Memphis,TN 38104
(901) 272-9377

Every Southern State (and sorry purists, I include Texas in the South – well, when it comes to BBQ anyway) believes their version of BBQ is the best. In travelling from State to State, I’ve come to recognize that the differences are not as great as they would have you believe. Yes, there are very fine differences in flavours, sauces, and ingredients, but most people would have a difficult time discerning these. These days, there has been so much cross-pollination of ideas and accessibility of ingredients, that i find BBQ is more about style, skill, and choice.

The greatest differences in BBQ come down to two key things: wet or dry, and choice of ingredient. While many people claim that Memphis-style BBQ is about wet (sauce) BBQ and pork, I found wet and dry preparations of ribs in most establishments. And while they also  serve mostly pork, there was some beef, and  there was a lot of  poultry (chicken, turkey) as well. Choice of wood, temperature, time, rub, I don’t feel there is  “regional” exclusivity any longer. I’ve even seen mesquite, traditional Texas smoking wood,  used in Memphis BBQ preparations.

So the question meat lovers need to ask is not “which state has the best BBQ”, but which establishment serves the best BBQ that they prefer.  Central BBQ is one place in Memphis trying to stake their claim.

Central BBQ has two locations in Memphis, but I was reassured by locals that the original location on Central Ave was the one to go to. As we pull up, we see a smoke shack in the back, billowing smoke into the atmosphere, a fragrant, delicious smell. Our appetites are immediately whetted.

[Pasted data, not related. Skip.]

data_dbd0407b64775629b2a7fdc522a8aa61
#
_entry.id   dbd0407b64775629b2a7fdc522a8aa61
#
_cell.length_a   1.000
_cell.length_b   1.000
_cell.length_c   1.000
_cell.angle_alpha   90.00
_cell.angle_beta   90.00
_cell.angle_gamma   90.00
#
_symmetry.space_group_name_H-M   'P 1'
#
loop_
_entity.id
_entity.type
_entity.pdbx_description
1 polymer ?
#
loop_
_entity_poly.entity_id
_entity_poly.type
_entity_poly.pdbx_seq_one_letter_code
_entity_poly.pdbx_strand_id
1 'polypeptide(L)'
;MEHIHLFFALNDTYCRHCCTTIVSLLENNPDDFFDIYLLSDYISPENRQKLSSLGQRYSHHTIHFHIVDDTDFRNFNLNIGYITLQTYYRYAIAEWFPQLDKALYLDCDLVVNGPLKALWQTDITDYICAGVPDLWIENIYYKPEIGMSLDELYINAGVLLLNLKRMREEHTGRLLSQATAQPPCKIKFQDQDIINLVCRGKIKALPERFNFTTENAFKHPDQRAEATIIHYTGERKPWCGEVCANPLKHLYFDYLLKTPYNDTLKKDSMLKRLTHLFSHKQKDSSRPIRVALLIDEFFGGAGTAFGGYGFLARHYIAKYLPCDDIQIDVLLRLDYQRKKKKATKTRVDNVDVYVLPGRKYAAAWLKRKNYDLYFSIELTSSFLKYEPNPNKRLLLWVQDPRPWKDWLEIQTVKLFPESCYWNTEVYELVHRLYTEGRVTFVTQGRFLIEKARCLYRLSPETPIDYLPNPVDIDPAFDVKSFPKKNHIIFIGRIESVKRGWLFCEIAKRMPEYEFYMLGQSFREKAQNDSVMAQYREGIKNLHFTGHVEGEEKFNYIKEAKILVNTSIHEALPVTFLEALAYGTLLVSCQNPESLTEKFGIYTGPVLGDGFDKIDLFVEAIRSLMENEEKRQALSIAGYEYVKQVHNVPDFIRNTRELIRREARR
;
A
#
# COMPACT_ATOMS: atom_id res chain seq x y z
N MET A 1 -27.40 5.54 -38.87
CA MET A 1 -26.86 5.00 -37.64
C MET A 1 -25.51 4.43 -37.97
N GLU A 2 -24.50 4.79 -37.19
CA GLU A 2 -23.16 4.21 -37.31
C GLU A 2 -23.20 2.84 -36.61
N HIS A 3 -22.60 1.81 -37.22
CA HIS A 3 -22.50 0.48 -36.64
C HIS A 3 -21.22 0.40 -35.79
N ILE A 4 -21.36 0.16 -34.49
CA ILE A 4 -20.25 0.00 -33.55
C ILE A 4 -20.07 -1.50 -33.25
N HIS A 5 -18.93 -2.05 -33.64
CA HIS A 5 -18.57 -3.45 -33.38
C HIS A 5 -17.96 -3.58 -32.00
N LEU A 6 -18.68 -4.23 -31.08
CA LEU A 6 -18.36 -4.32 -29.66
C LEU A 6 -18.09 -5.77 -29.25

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Gaucho Brazilian BBQ – Calgary, AB


Gaucho Brazilian BBQ
Review @ 3605 Manchester Road SE
New location @ 100 – 5920 Macleod Trail SW
Calgary AB
(403) 454-9129

I remember one of the first times I went for Rodizio. I spent the entire day sitting in a dark, curtained off room, drinking water to expand the stomach (it doesn’t work in case you’re wondering), playing xBox to keep my mind off the impending gorge.  All you can eat. Meat. Churrascaria. We rolled in at prime time, 7:30pm, and ate a few nibbles of Pao de Queso, and called on the meat. Needless to say, 4-5 lbs of meat later, we had the sweats, a stomach ache, and were barely able to roll ourselves back home. Thanks so much Fogo de Chao.

Needless to say, I’ve grown up significantly since then. But I did learn several things from that experience – primarily, Rodizio should be about the selection and the quality of the meat, period. Side dishes, salads and salad bar, and other filler are nice touches, but don’t add much to the experience. And if i have a choice, i’ll sacrifice some selection to get the quality i need.

Gaucho Brazilian BBQ is one of three Brazillian BBQ, and one of two Rodizio restaurants in the city of Calgary. Based on how busy both Bolero and Gaucho are, there is no doubt Calgarians like their meat.

Churrasco involves barbecuing meats on skewers over open heat. They are rotated slowly to ensure even cooking, and racked based on cooking time and where they are in the cooking process.

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Big T’s BBQ – Calgary, AB


Big T’s BBQ
2138 Crowchild Trail NW
Calgary, AB
(403) 284-5959

Barbecue.  Definitely one of those forms of cooking that is greatly underestimated for its difficulty, precision and variety…

Here in North America, its roots go back to the 1800’s when pork was the staple item used in outdoor cookouts in the southern United States, and it remains one of the most favoured ingredients even today.  Its true magic how skilled barbecuers can take lower quality cuts or portions of beef and pork, infuse them with flavour from intricate spice rubs and wood smoke over long periods of time cooking at low temperatures, to make them absolutely tender and full of flavour.